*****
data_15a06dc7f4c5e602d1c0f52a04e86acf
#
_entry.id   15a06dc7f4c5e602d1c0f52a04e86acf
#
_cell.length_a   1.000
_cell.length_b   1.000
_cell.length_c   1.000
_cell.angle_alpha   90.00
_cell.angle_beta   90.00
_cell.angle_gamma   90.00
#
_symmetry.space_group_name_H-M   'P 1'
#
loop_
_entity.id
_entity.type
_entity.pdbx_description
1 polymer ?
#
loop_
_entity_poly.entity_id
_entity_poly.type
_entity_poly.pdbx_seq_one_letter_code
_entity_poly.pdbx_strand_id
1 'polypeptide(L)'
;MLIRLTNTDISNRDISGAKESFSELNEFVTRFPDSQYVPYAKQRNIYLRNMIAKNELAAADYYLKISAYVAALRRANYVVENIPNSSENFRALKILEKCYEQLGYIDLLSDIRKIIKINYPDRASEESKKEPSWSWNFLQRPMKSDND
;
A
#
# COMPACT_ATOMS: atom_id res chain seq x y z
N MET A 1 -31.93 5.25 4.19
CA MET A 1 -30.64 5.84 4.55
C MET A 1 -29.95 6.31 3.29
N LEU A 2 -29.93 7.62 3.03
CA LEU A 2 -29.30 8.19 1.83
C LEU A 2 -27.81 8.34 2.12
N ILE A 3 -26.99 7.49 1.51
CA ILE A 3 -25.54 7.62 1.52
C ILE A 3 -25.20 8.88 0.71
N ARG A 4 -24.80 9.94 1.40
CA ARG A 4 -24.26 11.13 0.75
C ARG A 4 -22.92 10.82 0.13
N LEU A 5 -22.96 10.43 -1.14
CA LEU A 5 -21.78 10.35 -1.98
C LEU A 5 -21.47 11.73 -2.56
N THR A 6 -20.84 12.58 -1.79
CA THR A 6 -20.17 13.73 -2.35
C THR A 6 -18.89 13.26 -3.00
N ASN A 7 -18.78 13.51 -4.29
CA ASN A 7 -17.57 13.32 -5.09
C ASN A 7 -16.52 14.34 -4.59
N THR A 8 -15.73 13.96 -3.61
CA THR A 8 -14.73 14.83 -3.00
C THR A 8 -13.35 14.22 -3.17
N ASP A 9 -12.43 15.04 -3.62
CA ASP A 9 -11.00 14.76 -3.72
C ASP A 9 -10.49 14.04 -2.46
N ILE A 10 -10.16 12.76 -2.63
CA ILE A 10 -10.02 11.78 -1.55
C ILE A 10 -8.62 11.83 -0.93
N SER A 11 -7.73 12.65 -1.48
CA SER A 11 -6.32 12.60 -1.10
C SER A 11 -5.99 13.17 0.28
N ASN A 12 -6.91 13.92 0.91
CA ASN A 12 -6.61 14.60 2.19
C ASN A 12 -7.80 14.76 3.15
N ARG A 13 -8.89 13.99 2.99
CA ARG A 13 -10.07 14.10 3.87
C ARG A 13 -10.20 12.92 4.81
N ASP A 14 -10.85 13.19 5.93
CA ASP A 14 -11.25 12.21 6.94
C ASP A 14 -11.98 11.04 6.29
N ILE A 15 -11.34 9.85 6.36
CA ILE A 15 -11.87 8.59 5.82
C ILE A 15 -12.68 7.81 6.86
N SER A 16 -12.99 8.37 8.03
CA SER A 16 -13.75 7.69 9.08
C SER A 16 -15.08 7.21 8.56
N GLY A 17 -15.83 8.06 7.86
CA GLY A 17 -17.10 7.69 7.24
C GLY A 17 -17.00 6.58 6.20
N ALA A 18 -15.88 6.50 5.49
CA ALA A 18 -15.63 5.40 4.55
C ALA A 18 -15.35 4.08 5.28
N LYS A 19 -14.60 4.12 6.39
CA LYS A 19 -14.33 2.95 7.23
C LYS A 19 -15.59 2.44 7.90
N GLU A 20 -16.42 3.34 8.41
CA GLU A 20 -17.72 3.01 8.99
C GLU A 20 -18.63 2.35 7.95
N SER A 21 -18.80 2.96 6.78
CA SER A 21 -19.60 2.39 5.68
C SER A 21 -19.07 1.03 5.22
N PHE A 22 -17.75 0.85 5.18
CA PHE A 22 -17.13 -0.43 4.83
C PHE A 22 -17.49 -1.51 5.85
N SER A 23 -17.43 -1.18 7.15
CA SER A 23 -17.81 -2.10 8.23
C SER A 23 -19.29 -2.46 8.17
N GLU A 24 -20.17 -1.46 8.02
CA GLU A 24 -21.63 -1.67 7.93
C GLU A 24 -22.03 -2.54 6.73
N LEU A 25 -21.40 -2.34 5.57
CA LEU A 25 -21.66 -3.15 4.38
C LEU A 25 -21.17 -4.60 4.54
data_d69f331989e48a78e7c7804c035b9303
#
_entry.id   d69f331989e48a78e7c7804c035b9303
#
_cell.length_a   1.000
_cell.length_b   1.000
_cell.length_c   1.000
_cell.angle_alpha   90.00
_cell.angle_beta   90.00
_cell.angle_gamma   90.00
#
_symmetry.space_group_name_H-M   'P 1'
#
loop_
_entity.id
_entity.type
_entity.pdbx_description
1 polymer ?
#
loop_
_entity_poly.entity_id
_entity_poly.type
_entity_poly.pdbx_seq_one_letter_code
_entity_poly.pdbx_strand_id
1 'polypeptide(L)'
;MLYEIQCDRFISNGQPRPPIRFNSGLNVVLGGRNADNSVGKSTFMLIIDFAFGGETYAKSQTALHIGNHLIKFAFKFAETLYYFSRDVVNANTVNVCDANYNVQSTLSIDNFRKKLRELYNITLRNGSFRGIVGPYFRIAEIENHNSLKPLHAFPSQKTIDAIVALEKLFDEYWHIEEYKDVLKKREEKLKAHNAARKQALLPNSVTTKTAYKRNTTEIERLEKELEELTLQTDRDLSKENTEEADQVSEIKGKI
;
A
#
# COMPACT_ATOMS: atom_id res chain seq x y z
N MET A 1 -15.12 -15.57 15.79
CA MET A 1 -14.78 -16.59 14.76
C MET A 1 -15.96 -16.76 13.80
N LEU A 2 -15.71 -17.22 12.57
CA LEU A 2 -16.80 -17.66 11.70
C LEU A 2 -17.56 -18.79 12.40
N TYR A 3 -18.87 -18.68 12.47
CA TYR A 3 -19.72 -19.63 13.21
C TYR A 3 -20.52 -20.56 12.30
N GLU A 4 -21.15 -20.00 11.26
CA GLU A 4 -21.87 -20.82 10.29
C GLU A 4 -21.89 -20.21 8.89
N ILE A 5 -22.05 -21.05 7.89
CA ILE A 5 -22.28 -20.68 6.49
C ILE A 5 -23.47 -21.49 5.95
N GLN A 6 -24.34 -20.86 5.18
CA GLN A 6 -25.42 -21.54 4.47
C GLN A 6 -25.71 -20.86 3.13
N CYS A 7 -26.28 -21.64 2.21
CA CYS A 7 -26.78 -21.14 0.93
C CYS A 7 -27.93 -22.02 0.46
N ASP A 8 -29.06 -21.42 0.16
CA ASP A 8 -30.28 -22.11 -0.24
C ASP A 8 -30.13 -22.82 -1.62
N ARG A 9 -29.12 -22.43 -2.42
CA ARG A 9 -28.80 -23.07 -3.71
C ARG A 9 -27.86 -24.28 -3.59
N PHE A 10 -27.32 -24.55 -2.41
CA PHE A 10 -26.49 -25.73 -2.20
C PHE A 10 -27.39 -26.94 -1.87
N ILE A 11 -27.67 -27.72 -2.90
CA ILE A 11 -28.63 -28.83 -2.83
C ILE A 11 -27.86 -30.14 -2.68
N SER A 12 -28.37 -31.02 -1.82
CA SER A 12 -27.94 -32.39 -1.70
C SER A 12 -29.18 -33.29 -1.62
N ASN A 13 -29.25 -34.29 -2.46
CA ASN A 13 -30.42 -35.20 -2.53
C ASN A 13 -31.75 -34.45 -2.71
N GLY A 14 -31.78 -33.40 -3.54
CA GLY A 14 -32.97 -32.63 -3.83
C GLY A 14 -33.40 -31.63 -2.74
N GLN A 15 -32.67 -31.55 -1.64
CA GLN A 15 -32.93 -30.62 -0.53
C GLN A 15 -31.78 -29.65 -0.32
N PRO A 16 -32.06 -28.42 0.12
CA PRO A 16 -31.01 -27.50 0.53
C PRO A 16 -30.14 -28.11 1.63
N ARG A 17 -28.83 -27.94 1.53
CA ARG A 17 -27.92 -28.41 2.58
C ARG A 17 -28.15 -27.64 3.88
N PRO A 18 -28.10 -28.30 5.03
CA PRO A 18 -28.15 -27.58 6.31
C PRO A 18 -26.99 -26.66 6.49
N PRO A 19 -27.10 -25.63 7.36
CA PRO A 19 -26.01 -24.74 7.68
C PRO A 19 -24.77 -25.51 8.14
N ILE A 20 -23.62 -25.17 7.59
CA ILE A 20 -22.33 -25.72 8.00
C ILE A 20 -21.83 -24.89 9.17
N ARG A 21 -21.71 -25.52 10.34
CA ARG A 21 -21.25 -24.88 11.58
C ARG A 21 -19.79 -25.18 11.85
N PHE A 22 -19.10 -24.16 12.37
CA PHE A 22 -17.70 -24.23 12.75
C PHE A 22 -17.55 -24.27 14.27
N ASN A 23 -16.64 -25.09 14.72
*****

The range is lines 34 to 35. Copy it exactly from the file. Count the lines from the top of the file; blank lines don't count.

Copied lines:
N LEU A 2 -29.93 7.62 3.03
CA LEU A 2 -29.30 8.19 1.83